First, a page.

6. When ready to serve, remove as many sections as needed and cut into the shape/size of your crackers and serve with cheese.

Notes

  • Do not double the recipe for pear paste but make two separate batches
  • Liquid pectin and powdered pectin can be interchanged, however, the measurements are not the same. Using a conversion rate of 4 tsp. of powdered pectin for every 2 tbsp. of liquid pectin required.
  • Combine powder pectin with the fruit and juice at the beginning of the recipe but do not add the sugar at the same time.  Bring fruit and pectin to full boil for 1 minute.  Then add the sugar and stir until completely dissolved.  Continue with recipe.
Nutrition Information:
Yield: 20 Serving Size: 1
Amount Per Serving: Calories: 112Total Fat: 0gSaturated Fat: 0gTrans Fat: 0gUnsaturated Fat: 0gCholesterol: 0mgSodium: 3mgCarbohydrates: 29gFiber: 2gSugar: 25gProtein: 0g

Nutrition information is a guideline only, is calculated automatically by third party software, and absolute accuracy is not guaranteed.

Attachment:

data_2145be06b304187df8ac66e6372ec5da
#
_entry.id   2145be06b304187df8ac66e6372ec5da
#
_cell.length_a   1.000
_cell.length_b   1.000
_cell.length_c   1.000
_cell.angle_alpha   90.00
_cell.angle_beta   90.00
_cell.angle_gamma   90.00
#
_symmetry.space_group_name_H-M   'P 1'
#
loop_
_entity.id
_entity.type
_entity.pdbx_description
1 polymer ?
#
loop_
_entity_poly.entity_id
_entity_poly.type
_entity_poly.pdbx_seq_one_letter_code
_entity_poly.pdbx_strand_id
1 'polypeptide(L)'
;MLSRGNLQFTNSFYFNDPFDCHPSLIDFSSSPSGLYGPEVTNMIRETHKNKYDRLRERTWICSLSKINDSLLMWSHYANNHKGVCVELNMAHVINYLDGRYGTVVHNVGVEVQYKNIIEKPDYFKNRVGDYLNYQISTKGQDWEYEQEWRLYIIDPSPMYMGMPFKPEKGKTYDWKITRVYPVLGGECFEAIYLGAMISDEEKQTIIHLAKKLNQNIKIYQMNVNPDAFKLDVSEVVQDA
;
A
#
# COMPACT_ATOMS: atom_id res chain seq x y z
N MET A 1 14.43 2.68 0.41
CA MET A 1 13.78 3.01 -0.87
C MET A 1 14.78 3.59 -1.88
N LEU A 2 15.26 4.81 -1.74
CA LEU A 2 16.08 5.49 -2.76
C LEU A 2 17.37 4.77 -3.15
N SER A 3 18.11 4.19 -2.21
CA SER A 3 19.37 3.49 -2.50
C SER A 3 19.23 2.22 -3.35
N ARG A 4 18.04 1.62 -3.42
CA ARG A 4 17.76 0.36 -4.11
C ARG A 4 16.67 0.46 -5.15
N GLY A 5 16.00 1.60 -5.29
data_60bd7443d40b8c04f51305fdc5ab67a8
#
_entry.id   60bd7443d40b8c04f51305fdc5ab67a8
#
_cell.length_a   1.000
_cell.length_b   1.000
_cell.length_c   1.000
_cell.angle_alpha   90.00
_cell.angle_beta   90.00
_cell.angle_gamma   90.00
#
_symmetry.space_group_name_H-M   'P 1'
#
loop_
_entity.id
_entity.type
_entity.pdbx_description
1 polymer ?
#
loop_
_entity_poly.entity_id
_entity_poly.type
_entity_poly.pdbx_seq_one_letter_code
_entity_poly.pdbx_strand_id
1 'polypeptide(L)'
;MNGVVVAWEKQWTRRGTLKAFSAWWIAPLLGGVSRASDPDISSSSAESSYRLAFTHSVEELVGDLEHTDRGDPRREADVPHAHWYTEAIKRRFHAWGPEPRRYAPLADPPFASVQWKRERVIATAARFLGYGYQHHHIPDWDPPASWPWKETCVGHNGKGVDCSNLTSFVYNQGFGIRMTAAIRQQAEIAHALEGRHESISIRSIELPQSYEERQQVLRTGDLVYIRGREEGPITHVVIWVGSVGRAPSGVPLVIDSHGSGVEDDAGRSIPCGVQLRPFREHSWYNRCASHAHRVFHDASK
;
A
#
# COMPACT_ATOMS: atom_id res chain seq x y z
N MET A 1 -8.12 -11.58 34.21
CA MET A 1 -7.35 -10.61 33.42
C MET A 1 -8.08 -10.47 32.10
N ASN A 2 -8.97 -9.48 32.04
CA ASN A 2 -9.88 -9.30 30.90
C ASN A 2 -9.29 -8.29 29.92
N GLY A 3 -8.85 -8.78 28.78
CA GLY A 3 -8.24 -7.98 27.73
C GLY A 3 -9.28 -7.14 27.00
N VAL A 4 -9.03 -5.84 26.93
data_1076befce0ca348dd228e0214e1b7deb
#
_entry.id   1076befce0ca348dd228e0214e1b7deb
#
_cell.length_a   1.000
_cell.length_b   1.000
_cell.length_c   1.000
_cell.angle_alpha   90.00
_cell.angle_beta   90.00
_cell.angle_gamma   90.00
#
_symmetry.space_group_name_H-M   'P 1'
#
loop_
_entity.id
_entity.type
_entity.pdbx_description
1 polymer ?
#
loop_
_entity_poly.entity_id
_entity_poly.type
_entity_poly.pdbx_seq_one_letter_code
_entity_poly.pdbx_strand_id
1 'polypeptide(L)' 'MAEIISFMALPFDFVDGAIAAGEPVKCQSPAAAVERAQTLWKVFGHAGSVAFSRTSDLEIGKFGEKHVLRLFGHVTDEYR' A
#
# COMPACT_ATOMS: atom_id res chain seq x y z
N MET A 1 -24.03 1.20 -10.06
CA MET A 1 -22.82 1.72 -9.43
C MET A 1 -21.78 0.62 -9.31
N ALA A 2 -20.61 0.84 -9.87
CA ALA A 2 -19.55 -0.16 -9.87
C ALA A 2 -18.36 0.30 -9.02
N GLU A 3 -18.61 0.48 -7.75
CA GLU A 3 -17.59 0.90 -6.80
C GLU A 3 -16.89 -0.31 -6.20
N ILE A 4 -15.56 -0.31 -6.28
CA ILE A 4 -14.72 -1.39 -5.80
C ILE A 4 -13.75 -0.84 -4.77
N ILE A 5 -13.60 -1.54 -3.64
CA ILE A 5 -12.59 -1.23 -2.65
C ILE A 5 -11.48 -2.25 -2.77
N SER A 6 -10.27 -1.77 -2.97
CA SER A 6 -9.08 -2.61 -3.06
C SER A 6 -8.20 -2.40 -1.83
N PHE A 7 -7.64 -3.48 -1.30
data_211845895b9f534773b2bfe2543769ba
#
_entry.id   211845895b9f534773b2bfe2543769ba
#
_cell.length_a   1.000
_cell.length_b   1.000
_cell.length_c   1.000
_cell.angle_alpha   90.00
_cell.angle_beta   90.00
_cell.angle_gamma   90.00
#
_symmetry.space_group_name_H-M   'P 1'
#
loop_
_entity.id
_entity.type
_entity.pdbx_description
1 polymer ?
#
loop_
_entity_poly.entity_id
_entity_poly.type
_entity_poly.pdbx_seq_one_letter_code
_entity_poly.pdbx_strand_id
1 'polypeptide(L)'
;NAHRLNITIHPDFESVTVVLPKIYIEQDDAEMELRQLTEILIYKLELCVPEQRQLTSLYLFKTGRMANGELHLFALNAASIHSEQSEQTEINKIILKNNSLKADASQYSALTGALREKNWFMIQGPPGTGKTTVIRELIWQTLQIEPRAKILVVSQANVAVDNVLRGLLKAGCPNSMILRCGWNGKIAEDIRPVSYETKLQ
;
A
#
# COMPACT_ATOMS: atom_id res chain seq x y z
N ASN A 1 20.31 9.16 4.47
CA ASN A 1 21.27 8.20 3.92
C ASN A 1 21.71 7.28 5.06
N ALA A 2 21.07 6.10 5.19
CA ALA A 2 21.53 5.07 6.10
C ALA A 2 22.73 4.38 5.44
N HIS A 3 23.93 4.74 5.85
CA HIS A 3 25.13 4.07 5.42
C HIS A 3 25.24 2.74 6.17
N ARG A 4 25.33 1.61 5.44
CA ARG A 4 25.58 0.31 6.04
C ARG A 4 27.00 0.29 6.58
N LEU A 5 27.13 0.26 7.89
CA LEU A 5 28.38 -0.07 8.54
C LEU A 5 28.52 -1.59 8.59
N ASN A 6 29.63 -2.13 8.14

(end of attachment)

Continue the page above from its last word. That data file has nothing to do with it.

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Katie

Tuesday 1st of December 2020

This looks perfect! I was just wondering if there was a way of cooling it straight in a jar as I am hoping to make this as a gift and was thinking of the best way to present it! Thanks :)

Katie

Tuesday 22nd of December 2020

Hi Pat, thanks so much for getting back to me! I finally got round to making it yesterday and it turned out great! I poured it straight into a small kilner jar and it’s all set and looks fab, I wish I could attach a picture.

Thanks again for the recipe ☺️

Pat Nyswonger

Tuesday 1st of December 2020

Oooh, Katie....that will make a wonderful gift! Yes, I believe you can do that, I have not poured this into jars but have seen it sold in store in jars. It also looks lovely in the small molds found in craft stores! I would love to hear back from you on your project. Thank you so much for comments and questions. You inspired me to make another batch of this pear paste 😊

Marisa

Tuesday 1st of September 2020

Hi Pat,

I guess I'll be making this paste for the next week as I have 25 cups of puree to deal with!!! :):) Ciao Marisa

Pat Nyswonger

Tuesday 1st of September 2020

Holy Moly, Marisa! That is a LOT of pear puree! No wonder you asked about doubling the recipe for pear paste. Maybe you can freeze part of the pear puree to make another time?

Marisa

Monday 31st of August 2020

I'm dying to try this recipe, but I would like to know how many cups of puree did you end up with your 4 large pears. And may I also ask why you suggest not doubling the recipe? Many thanks